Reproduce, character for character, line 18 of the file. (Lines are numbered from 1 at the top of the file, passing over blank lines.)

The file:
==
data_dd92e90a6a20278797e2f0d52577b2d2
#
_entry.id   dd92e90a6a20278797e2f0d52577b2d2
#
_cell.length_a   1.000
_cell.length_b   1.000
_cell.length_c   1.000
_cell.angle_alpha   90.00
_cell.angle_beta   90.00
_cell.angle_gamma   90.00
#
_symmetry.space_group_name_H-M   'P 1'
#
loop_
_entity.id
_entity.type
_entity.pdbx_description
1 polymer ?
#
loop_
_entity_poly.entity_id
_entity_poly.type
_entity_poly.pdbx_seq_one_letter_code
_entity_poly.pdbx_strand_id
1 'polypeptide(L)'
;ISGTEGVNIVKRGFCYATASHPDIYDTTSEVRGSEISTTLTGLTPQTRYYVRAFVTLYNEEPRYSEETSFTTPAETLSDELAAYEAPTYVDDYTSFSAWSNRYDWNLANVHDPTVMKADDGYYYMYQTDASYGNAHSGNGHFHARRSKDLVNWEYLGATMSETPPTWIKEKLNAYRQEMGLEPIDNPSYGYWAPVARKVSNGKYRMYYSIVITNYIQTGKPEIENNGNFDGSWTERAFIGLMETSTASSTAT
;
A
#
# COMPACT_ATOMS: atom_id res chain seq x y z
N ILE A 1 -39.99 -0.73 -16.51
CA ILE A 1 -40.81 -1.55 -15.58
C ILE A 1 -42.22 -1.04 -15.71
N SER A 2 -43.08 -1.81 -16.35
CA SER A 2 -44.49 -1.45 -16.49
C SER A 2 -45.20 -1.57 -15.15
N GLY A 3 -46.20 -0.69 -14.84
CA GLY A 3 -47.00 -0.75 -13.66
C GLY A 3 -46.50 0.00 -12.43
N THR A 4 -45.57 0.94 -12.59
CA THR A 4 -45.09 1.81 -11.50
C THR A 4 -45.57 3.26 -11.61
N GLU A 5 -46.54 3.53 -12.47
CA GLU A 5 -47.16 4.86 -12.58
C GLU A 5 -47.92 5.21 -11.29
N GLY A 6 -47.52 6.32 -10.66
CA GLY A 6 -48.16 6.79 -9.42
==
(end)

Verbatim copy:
1 polymer ?